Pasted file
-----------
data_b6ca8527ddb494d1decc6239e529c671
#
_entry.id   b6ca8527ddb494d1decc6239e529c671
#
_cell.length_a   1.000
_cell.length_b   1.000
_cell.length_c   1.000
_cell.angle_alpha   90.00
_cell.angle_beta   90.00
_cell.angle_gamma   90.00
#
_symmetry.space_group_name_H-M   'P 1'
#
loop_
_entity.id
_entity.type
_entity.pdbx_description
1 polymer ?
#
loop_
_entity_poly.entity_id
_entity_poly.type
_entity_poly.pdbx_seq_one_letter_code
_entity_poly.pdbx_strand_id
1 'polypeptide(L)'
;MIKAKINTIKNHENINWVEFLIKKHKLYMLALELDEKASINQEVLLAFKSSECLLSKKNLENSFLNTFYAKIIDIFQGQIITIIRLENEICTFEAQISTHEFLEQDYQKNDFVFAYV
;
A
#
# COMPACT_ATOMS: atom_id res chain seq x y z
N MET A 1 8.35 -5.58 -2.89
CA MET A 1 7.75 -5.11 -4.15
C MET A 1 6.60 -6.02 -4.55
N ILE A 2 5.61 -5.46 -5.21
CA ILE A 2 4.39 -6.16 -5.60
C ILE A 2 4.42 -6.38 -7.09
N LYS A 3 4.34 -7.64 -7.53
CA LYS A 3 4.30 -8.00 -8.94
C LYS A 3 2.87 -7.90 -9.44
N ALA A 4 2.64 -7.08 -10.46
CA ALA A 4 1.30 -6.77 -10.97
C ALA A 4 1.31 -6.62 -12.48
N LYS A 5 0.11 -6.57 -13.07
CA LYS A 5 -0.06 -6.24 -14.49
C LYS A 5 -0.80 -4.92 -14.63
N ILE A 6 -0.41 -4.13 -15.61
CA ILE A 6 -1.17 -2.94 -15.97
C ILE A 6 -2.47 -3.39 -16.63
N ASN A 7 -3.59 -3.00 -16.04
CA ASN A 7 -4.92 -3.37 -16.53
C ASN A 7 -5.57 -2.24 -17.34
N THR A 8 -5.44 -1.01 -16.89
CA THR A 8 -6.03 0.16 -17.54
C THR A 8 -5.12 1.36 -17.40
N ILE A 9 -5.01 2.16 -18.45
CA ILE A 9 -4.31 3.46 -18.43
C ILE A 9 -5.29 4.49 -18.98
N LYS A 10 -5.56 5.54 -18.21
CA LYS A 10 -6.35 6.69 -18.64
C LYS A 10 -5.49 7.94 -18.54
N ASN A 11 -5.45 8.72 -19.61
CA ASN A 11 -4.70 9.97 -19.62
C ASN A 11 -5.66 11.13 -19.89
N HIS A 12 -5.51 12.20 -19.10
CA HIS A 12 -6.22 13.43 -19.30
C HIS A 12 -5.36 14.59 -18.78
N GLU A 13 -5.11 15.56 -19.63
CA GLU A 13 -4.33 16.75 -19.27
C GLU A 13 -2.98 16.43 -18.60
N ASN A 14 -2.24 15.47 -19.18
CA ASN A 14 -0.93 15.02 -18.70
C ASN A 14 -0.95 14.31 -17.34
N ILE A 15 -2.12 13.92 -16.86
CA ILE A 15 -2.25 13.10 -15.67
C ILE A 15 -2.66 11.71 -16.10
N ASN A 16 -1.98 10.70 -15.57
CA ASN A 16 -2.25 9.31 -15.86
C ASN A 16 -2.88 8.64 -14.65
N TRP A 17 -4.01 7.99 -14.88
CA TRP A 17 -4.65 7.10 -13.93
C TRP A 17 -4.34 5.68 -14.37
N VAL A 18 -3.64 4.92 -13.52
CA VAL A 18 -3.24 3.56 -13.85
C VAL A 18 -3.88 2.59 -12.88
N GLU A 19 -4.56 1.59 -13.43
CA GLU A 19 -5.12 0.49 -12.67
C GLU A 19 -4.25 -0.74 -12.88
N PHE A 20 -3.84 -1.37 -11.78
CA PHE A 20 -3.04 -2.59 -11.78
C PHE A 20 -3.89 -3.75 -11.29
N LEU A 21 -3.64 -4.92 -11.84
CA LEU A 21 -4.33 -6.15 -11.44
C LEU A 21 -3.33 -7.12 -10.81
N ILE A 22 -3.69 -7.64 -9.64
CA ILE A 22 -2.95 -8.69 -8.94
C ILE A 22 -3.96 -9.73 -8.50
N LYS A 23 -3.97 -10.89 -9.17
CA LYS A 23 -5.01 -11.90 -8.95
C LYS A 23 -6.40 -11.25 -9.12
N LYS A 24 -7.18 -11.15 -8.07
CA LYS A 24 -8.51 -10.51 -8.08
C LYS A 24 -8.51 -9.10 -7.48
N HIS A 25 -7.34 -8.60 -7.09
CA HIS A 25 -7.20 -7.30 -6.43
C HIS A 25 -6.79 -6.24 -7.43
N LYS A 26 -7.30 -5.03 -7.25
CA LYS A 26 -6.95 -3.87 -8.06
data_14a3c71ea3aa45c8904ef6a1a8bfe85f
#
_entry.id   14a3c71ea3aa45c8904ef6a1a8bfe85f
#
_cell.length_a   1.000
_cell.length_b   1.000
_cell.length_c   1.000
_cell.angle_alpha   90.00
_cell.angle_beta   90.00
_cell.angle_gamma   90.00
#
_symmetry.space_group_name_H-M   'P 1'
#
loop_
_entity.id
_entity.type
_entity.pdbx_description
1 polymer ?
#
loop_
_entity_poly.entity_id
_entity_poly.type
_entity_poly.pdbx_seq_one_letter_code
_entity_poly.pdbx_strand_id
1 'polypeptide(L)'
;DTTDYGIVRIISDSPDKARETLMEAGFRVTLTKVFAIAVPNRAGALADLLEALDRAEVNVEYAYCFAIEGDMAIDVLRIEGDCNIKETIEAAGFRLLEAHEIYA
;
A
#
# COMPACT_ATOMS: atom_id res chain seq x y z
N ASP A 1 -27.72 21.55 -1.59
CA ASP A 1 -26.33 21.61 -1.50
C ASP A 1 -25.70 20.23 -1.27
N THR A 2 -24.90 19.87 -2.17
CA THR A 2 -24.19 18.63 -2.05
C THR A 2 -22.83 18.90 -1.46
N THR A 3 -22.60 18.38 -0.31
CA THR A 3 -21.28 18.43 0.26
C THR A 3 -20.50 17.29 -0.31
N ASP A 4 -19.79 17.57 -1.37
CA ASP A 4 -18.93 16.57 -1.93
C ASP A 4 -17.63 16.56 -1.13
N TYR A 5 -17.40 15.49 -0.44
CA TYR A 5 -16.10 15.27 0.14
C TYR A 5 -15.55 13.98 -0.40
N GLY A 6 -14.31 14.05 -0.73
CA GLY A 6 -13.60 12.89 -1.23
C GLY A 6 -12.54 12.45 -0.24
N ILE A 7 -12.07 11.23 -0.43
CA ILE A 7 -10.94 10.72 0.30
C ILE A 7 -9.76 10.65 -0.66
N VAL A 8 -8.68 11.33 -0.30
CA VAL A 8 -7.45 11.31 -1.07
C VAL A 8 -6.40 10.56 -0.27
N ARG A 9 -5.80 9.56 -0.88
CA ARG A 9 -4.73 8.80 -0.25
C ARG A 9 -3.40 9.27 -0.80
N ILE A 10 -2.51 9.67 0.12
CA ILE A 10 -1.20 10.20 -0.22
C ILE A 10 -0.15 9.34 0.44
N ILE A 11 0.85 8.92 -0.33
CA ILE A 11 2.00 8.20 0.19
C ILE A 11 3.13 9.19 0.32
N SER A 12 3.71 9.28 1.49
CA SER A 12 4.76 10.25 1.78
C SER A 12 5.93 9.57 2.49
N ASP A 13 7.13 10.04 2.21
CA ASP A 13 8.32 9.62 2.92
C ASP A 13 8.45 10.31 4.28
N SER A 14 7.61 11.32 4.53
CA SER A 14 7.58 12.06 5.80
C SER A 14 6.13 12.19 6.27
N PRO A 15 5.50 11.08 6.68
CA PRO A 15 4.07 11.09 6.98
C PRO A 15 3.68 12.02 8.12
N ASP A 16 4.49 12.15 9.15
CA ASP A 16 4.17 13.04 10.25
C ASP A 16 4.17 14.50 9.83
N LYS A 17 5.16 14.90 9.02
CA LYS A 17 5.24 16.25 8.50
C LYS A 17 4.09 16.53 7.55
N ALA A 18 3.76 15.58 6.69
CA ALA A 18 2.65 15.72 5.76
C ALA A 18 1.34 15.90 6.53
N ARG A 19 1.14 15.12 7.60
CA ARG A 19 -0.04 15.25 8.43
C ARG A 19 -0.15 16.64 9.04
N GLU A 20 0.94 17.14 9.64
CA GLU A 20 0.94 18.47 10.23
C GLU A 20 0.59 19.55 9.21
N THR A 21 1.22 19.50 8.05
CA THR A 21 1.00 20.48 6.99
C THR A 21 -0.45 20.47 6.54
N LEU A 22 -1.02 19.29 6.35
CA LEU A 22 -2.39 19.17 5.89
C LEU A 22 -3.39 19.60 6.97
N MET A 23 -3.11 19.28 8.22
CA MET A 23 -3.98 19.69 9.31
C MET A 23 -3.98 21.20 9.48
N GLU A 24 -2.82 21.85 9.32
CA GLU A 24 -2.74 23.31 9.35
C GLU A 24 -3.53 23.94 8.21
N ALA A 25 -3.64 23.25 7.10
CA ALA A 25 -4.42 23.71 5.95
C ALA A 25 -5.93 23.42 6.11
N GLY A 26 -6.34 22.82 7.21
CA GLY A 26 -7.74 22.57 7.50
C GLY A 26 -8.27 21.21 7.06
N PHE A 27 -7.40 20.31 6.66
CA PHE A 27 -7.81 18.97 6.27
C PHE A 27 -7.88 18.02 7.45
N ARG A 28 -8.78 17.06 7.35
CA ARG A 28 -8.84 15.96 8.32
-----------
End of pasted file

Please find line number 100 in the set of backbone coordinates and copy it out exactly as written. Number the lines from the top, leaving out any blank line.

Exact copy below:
N LYS A 24 -7.18 -11.15 -8.07